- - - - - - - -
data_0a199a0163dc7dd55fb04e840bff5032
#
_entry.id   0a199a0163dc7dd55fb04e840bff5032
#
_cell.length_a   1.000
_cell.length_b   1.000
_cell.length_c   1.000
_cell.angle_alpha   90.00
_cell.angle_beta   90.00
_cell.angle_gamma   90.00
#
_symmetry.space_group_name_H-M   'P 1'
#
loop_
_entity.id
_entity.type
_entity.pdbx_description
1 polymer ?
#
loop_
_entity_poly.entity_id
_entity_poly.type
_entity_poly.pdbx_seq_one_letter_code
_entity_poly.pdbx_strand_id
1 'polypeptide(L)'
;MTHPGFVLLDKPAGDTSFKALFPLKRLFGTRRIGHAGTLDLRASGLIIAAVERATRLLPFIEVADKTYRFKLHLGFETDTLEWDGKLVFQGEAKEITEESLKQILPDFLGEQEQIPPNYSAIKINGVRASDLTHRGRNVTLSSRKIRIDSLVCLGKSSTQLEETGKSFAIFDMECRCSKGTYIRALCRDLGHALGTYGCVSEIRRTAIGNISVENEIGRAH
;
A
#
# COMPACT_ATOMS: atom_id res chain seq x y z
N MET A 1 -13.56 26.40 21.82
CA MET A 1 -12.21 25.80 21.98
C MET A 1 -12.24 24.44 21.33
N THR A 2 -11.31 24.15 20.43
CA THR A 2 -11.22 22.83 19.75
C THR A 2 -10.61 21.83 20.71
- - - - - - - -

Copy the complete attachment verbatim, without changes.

data_0a199a0163dc7dd55fb04e840bff5032
#
_entry.id   0a199a0163dc7dd55fb04e840bff5032
#
_cell.length_a   1.000
_cell.length_b   1.000
_cell.length_c   1.000
_cell.angle_alpha   90.00
_cell.angle_beta   90.00
_cell.angle_gamma   90.00
#
_symmetry.space_group_name_H-M   'P 1'
#
loop_
_entity.id
_entity.type
_entity.pdbx_description
1 polymer ?
#
loop_
_entity_poly.entity_id
_entity_poly.type
_entity_poly.pdbx_seq_one_letter_code
_entity_poly.pdbx_strand_id
1 'polypeptide(L)'
;MTHPGFVLLDKPAGDTSFKALFPLKRLFGTRRIGHAGTLDLRASGLIIAAVERATRLLPFIEVADKTYRFKLHLGFETDTLEWDGKLVFQGEAKEITEESLKQILPDFLGEQEQIPPNYSAIKINGVRASDLTHRGRNVTLSSRKIRIDSLVCLGKSSTQLEETGKSFAIFDMECRCSKGTYIRALCRDLGHALGTYGCVSEIRRTAIGNISVENEIGRAH
;
A
#
# COMPACT_ATOMS: atom_id res chain seq x y z
N MET A 1 -13.56 26.40 21.82
CA MET A 1 -12.21 25.80 21.98
C MET A 1 -12.24 24.44 21.33
N THR A 2 -11.31 24.15 20.43
CA THR A 2 -11.22 22.83 19.75
C THR A 2 -10.61 21.83 20.71